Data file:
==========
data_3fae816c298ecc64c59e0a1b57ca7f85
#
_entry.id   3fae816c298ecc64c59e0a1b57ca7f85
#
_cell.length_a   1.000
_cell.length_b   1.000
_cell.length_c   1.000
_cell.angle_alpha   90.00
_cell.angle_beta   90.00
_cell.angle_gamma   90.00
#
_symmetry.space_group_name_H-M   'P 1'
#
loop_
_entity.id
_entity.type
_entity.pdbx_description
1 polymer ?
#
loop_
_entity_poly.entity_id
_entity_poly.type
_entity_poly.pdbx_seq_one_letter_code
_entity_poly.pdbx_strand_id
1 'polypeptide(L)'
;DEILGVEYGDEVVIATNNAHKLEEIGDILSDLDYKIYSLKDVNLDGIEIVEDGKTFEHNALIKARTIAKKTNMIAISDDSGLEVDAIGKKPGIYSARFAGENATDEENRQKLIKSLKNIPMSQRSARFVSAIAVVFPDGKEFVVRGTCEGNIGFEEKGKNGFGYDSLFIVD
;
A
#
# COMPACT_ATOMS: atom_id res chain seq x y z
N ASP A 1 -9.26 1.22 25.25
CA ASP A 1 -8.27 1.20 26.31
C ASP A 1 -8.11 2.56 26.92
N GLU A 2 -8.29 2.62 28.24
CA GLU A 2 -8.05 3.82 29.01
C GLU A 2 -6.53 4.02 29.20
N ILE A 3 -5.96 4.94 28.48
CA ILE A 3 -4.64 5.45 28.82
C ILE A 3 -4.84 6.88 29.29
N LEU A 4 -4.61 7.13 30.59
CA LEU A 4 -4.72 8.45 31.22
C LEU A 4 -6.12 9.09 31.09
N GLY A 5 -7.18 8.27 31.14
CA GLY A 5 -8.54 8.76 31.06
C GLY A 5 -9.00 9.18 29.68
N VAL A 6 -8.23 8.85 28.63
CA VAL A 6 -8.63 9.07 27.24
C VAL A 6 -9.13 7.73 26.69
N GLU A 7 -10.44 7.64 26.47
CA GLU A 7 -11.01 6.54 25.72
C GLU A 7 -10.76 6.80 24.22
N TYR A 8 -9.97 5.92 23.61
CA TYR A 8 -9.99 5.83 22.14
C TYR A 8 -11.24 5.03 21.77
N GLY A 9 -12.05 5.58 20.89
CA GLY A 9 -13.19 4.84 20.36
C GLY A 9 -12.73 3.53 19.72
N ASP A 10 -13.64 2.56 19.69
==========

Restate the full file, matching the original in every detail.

data_3fae816c298ecc64c59e0a1b57ca7f85
#
_entry.id   3fae816c298ecc64c59e0a1b57ca7f85
#
_cell.length_a   1.000
_cell.length_b   1.000
_cell.length_c   1.000
_cell.angle_alpha   90.00
_cell.angle_beta   90.00
_cell.angle_gamma   90.00
#
_symmetry.space_group_name_H-M   'P 1'
#
loop_
_entity.id
_entity.type
_entity.pdbx_description
1 polymer ?
#
loop_
_entity_poly.entity_id
_entity_poly.type
_entity_poly.pdbx_seq_one_letter_code
_entity_poly.pdbx_strand_id
1 'polypeptide(L)'
;DEILGVEYGDEVVIATNNAHKLEEIGDILSDLDYKIYSLKDVNLDGIEIVEDGKTFEHNALIKARTIAKKTNMIAISDDSGLEVDAIGKKPGIYSARFAGENATDEENRQKLIKSLKNIPMSQRSARFVSAIAVVFPDGKEFVVRGTCEGNIGFEEKGKNGFGYDSLFIVD
;
A
#
# COMPACT_ATOMS: atom_id res chain seq x y z
N ASP A 1 -9.26 1.22 25.25
CA ASP A 1 -8.27 1.20 26.31
C ASP A 1 -8.11 2.56 26.92
N GLU A 2 -8.29 2.62 28.24
CA GLU A 2 -8.05 3.82 29.01
C GLU A 2 -6.53 4.02 29.20
N ILE A 3 -5.96 4.94 28.48
CA ILE A 3 -4.64 5.45 28.82
C ILE A 3 -4.84 6.88 29.29
N LEU A 4 -4.61 7.13 30.59
CA LEU A 4 -4.72 8.45 31.22
C LEU A 4 -6.12 9.09 31.09
N GLY A 5 -7.18 8.27 31.14
CA GLY A 5 -8.54 8.76 31.06
C GLY A 5 -9.00 9.18 29.68
N VAL A 6 -8.23 8.85 28.63
CA VAL A 6 -8.63 9.07 27.24
C VAL A 6 -9.13 7.73 26.69
N GLU A 7 -10.44 7.64 26.47
CA GLU A 7 -11.01 6.54 25.72
C GLU A 7 -10.76 6.80 24.22
N TYR A 8 -9.97 5.92 23.61
CA TYR A 8 -9.99 5.83 22.14
C TYR A 8 -11.24 5.03 21.77
N GLY A 9 -12.05 5.58 20.89
CA GLY A 9 -13.19 4.84 20.36
C GLY A 9 -12.73 3.53 19.72
N ASP A 10 -13.64 2.56 19.69